For people with synaesthesia ordinary stimuli such as digits or letters induce concurrent experiences such as colours. Synaesthesia is associated with a memory advantage and the aim of this study was to investigate whether this advantage persists across time. We tested recognition memory of four different types of synaesthesia with different inducer-concurrent pairings across two sessions with a one-year retention interval. In the study phase, participants learned three kinds of stimuli (i.e., related to their inducer, related to their concurrent, or synaesthesia-unrelated): music, words and colours. Recognition memory was tested after one hour and after one year. After one hour, grapheme-colour and grapheme-colour-and-sound-colour synaesthetes showed synaesthesia-specific advantages. After one year, only grapheme-colour synaesthetes still showed an advantage. The results imply that a benefit through enhanced colour-processing is particularly strong and that synaesthesia can lead to a long-lasting memory benefit.
For people with synaesthesia, the experience of ordinary stimuli such as digits, letters or words (i.e., inducers) is linked to untypical experiences, for example colours or positions in an imaginary space (i.e., concurrents). There are many different forms of inducer-concurrent associations but so far most studies have focused on grapheme-colour synaesthesia. Results have shown that synaesthesia is associated with cognitive benefits and is characterized by specific neuronal differences1,2,3,4. In this study, we focus on the memory advantage in synaesthesia. So far, studies have only investigated the impact of synaesthesia on memory across short intervals and mainly for grapheme-colour synaesthesia. It has not yet been tested whether such an advantage persists over time and across different stimulus materials. In the present study, we thus aimed to investigate the longevity of a possible advantage in different types of synaesthesia and for different types of synaesthesia-related and -unrelated stimuli.
Previous studies have found a memory benefit in an ordinary range predominantly for grapheme-colour synaesthesia5,6,7. Rothen, Meier and Ward8 reviewed previous studies which tested grapheme-colour synaesthetes and control participants regarding episodic memory performance for verbal and visual stimuli and compared their effect sizes7,9,10,11. There was a consistent memory benefit of grapheme-colour synaesthetes compared to control participants in both recognition and free recall tasks for auditory (Cohen’s d = 0.33–1.07) as well as visually presented verbal stimuli (Cohen’s d = 0.45–1.84). Moreover, there was a consistent benefit for cued recall of shape-colour and location-colour associations (Cohen’s d = 0.31–1.50) as well as for colour-recognition (Cohen’s d = 1.09) but not for shape-shape associations (Cohen’s d = −0.27) or complex black-and-white figures (Cohen’s d = −0.27–0.98), suggesting that performance advantages differ across different stimulus materials. Some of the studies tested whether the performance advantage is due to encoding or retention and suggested a benefit in colour retention11.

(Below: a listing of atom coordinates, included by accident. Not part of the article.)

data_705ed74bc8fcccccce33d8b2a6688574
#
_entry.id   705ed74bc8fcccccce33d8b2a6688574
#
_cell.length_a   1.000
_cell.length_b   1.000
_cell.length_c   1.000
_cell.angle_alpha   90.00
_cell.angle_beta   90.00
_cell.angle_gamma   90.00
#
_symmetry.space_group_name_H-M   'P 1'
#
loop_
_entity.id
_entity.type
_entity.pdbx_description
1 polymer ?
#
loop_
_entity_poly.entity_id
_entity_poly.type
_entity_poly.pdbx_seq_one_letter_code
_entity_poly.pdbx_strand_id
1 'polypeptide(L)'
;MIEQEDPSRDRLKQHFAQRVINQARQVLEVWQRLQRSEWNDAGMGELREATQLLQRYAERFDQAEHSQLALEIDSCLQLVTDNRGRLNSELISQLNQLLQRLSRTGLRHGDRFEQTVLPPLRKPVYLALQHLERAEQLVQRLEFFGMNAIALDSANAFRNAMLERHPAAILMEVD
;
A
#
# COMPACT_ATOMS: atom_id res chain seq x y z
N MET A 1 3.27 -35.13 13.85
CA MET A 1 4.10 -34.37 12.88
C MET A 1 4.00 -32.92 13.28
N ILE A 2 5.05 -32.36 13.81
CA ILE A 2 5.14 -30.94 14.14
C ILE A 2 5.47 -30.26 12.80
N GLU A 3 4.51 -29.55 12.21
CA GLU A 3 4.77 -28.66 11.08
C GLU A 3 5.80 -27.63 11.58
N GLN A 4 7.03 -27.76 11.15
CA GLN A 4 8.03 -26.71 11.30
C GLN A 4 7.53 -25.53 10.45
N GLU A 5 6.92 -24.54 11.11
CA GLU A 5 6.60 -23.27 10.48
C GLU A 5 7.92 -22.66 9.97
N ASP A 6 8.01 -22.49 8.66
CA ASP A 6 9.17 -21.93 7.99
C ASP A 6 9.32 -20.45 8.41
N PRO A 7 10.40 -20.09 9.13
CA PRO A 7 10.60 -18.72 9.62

Bankieris and Aslin12,13 investigated whether an advantage in the implicit and explicit encoding of colour-associations is present in grapheme-colour synaesthetes. They found enhanced implicit and explicit encoding and retention in grapheme-colour synaesthetes regarding snowflake-colour associations. These results indicate an advantage in the retention of visual stimuli and especially colour associations for grapheme-colour synaesthetes. The authors concluded that the enhanced ability to form and retain colour associations is the crucial factor in the development of grapheme-colour synaesthesia.
Complementary, Chin and Ward14 investigated the subjective strength of and confidence in autobiographic memory in grapheme-colour synaesthesia. They found that synaesthetes showed higher recollection and stronger confidence in autobiographic memories. Moreover, synaesthetes reported more colour details. The authors concluded that synaesthetes attribute more importance to earlier childhood memories and construct more vivid memories which they rehearse more often.
In sum, the literature shows a rather consistent memory advantage for grapheme-colour synaesthesia. Only few studies tested cognitive functions in other types of synaesthesia and these indicate different performance patterns15,16. Thus, different mechanisms may underlie different types of synaesthesia.
Meier and Rothen5 outlined three possibilities which mechanisms might underlie memory benefits in synaesthesia. First, it is possible that a memory advantage occurs for inducer-related material, such as for graphemes in grapheme-colour synaesthesia. Accordingly, graphemes produce not only a verbal code but also a perceptual (colour) code and thus result in a dual retrieval route which is at the core of the memory benefit. This would be in line with the dual-coding hypothesis17. Second, an advantage may occur for concurrent-specific material which might reflect enhanced perceptual processing related to the synaesthetic experience. Third, a more general advantage including synaesthesia-unrelated material may occur due to the opportunities for additional connections in the semantic network offered by the synaesthetic associations1,3.